Yorkshire Terriers as a breed are intelligent dogs. According to Dr. Stanley Coren, an expert on animal intelligence, the Yorkshire Terrier is an above average working dog, ranking 27th (32nd including ties) out of the 132 breeds tested. His research found that an average Yorkshire Terrier could understand a new command after approximately 15 repetitions and would obey a command the first time it was given 70% of the time or better. This capacity as working dogs enables Yorkies to excel in sports like obedience and agility, which require the dog to understand communication from the handler and carry out a complex series of commands. Additionally, Yorkies learn to recognize numerous words and can be taught to distinguish and fetch separate toys in a box by their names.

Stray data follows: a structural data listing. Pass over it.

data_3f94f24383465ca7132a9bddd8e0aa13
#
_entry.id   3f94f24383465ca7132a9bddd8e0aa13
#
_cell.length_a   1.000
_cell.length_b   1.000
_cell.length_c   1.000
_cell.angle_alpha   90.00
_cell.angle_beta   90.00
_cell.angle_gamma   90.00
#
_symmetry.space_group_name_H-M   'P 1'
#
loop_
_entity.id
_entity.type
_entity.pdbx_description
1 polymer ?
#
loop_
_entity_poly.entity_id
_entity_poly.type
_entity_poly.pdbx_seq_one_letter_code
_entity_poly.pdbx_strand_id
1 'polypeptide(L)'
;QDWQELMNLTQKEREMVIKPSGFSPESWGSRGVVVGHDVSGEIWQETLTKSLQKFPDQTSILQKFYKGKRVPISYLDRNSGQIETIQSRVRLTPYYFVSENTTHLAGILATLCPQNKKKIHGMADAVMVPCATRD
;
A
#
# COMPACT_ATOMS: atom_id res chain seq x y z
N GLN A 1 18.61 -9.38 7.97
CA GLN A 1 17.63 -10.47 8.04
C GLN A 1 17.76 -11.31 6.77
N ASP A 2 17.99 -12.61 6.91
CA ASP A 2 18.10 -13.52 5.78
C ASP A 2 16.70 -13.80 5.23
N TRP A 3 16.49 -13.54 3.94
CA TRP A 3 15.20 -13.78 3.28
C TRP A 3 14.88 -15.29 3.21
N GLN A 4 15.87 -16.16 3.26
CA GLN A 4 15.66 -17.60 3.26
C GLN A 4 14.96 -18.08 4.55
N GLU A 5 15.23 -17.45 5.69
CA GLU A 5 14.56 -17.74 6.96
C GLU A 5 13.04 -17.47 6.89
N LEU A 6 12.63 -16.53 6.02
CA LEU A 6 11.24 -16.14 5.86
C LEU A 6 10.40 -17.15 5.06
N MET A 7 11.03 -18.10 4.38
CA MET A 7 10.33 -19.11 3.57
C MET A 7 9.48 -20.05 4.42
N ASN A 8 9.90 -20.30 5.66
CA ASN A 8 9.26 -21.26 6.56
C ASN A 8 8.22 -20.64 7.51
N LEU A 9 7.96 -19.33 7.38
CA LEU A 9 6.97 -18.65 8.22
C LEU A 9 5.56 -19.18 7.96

The well bred and well handled Yorkshire Terrier is content to be near its owner without being on a lap or underfoot.Yorkies are energetic, but also need much rest and will often prefer to spend downtime in privacy, such as in a kennel or out-of-the-way corner. Early terriers were expected to hunt in the company of handlers and other dogs, but also to have the self-confidence to go out on their own after prey. Very pampered and indulged Yorkies are more likely to be clingy and demanding, and lack the true terrier self-confidence. Yorkshire Terriers tend to be more difficult to train than some breeds, due to their characteristic independent nature. The independent mindedness of Yorkies leads some trainers to consider them to be among the hardest to house-break.


A champion Yorkshire Terrier exhibiting the breed standard for color in a show-length coat.
A champion Yorkshire Terrier exhibiting the breed standard for color in a show-length coat.